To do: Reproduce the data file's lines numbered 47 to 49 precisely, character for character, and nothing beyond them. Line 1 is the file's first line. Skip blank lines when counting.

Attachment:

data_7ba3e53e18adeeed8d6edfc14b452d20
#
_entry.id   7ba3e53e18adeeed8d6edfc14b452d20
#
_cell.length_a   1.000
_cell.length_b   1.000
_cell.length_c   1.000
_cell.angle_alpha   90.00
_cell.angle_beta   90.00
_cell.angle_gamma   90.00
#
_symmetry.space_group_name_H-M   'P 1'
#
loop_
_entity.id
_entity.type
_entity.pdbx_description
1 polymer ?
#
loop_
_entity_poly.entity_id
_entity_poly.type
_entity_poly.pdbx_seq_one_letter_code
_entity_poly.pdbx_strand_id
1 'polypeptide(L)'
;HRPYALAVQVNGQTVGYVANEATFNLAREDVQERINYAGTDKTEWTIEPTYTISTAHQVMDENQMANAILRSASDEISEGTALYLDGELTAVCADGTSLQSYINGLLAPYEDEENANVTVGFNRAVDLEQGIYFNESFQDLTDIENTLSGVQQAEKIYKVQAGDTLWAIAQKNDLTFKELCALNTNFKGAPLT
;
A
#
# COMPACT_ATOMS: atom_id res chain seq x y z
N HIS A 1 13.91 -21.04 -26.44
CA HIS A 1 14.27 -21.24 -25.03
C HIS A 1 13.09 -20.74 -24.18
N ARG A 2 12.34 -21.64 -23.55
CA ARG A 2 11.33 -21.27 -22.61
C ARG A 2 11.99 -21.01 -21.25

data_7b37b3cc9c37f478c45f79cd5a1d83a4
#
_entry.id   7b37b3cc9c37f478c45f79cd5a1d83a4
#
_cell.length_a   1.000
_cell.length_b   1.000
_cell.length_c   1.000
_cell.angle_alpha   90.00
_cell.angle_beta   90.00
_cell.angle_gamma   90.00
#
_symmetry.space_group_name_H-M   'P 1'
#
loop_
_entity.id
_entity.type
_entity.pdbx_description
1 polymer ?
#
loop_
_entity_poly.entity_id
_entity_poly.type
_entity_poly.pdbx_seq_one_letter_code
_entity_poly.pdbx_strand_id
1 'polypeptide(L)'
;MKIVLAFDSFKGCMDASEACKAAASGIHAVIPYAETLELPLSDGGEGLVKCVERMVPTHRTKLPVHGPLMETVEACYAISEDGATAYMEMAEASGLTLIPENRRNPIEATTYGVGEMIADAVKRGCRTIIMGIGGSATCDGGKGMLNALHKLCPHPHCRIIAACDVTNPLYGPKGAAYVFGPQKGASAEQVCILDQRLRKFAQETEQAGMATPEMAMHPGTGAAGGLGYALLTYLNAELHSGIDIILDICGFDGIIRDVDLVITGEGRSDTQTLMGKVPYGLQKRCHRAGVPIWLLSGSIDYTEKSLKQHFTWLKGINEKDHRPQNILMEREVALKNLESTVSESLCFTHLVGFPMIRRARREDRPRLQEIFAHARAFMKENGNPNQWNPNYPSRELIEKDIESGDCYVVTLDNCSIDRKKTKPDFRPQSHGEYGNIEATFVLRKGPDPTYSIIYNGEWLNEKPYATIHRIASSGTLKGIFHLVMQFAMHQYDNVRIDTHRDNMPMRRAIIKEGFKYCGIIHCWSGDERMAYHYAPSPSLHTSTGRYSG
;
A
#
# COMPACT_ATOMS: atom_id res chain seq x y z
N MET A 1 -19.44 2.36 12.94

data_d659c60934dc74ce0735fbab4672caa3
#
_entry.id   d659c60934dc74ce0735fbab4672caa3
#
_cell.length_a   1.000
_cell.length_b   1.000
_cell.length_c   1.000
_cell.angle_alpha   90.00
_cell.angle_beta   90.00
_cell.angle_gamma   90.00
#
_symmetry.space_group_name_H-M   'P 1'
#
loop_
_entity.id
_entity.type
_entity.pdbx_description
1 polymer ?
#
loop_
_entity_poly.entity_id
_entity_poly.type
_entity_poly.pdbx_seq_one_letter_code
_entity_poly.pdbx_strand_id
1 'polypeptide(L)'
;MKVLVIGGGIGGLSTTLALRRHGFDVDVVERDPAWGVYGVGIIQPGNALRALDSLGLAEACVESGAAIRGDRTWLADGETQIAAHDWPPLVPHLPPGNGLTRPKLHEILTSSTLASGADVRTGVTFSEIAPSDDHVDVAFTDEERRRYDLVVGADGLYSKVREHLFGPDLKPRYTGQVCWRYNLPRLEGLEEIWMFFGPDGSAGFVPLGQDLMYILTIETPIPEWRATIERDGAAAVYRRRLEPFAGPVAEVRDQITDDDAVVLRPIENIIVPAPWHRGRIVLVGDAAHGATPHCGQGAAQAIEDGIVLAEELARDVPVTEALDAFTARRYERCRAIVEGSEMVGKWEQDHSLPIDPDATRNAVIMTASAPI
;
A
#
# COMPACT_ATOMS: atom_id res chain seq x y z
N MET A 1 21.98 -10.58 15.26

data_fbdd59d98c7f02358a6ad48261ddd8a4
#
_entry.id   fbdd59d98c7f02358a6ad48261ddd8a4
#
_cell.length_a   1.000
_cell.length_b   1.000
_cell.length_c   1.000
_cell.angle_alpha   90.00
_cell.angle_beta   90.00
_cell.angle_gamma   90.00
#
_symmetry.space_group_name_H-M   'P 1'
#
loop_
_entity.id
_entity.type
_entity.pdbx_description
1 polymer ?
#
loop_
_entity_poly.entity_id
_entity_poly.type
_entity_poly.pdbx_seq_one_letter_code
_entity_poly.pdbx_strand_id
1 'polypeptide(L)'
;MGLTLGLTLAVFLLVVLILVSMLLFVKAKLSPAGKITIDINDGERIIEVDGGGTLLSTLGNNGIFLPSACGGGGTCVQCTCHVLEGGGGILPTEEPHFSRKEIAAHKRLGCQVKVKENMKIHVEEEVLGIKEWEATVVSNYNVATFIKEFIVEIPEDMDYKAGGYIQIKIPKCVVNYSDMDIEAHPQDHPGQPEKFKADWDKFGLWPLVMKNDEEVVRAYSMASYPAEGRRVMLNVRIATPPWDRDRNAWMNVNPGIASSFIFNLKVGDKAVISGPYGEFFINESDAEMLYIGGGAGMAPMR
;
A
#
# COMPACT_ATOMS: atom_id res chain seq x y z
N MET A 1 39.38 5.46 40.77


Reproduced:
#
_symmetry.space_group_name_H-M   'P 1'
#